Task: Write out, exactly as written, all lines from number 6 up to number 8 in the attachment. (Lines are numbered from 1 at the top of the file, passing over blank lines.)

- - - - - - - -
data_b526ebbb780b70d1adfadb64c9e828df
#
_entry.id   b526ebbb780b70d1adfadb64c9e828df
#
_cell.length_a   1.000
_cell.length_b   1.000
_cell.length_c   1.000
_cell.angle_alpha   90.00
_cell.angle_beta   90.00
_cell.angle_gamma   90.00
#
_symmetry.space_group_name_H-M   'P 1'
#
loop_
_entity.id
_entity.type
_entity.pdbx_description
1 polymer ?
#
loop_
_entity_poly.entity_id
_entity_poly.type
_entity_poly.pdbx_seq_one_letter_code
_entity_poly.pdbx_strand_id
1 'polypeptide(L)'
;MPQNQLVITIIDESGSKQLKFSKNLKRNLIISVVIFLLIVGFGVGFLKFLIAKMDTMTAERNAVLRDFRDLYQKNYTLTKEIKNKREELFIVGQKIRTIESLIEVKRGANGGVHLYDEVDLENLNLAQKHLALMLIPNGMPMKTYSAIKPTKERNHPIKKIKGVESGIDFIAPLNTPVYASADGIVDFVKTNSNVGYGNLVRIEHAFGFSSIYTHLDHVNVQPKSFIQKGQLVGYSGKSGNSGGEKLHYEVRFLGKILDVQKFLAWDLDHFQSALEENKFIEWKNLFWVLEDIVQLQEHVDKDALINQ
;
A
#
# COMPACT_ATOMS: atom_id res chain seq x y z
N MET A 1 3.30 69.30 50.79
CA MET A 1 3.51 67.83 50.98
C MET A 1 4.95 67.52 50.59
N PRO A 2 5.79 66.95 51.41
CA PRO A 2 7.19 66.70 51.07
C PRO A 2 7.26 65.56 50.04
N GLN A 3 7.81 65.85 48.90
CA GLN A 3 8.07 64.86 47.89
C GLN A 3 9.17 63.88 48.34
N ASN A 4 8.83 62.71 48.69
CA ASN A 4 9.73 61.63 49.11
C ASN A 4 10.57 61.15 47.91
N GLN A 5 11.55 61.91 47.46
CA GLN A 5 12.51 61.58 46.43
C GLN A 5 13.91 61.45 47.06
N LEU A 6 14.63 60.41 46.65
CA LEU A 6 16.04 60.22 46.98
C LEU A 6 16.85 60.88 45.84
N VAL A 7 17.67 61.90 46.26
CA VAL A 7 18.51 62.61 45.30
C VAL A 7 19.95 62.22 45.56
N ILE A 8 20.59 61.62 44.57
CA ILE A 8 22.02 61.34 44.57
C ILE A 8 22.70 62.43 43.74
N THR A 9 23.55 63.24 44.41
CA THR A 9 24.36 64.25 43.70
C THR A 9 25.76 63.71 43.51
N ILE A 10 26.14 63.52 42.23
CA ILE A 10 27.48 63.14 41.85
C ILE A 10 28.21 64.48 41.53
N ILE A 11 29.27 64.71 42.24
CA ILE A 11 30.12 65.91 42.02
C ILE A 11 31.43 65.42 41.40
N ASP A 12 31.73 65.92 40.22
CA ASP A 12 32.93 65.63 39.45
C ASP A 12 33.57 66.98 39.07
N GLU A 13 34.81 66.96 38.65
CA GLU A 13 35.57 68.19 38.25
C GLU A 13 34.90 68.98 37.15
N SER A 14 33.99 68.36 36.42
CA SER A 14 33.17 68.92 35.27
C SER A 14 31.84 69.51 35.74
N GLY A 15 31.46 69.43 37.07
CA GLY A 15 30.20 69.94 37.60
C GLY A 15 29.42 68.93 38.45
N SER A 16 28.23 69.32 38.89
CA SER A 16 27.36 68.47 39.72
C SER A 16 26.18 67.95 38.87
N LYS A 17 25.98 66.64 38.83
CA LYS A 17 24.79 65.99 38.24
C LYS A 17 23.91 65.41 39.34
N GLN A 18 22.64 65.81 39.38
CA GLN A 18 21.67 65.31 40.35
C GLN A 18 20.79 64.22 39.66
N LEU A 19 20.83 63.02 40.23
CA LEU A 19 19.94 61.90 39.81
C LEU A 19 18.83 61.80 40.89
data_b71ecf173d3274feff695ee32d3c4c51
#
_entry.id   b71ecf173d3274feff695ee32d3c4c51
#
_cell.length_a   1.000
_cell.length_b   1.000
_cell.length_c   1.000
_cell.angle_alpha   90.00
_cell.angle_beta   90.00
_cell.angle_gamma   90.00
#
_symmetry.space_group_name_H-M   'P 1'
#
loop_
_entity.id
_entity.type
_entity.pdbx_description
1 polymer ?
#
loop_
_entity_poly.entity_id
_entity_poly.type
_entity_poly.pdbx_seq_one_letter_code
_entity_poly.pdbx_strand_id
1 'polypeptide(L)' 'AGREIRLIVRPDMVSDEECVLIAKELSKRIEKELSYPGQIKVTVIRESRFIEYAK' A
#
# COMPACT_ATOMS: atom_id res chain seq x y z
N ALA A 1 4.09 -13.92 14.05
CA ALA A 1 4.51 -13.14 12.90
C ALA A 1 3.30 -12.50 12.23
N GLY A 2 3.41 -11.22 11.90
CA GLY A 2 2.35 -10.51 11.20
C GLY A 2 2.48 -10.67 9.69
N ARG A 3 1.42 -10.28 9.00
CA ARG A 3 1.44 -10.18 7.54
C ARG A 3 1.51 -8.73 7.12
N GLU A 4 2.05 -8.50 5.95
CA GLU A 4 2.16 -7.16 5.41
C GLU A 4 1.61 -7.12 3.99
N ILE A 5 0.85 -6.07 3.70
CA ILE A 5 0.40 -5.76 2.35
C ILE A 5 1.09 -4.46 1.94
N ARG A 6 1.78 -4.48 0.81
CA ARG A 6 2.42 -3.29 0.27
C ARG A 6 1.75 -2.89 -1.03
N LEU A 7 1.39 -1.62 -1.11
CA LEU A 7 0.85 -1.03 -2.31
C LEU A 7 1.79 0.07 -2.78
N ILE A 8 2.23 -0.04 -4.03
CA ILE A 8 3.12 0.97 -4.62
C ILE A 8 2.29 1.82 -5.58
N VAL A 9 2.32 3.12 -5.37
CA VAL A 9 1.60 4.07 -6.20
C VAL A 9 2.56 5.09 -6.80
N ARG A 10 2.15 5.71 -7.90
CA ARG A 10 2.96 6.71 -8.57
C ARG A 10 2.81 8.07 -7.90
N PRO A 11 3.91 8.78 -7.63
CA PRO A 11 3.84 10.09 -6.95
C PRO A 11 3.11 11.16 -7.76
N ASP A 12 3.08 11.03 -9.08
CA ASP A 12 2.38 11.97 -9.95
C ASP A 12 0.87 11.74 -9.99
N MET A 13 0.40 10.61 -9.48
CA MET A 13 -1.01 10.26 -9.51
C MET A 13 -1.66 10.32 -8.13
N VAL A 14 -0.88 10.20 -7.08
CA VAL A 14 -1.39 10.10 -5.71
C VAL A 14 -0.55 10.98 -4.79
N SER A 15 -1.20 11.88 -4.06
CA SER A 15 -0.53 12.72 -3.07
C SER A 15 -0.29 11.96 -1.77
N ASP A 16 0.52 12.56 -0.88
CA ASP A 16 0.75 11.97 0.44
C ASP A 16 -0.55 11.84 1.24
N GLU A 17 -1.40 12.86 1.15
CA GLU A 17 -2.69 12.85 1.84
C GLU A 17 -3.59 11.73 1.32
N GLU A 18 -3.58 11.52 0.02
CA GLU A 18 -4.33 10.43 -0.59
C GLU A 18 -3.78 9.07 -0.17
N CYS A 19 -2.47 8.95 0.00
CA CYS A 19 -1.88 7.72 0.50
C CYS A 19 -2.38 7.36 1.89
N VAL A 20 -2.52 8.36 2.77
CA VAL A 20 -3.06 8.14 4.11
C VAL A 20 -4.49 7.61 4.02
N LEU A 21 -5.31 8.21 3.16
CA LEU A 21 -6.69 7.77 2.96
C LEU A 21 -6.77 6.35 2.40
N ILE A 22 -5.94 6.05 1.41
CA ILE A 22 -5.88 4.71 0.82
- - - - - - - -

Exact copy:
_cell.length_b   1.000
_cell.length_c   1.000
_cell.angle_alpha   90.00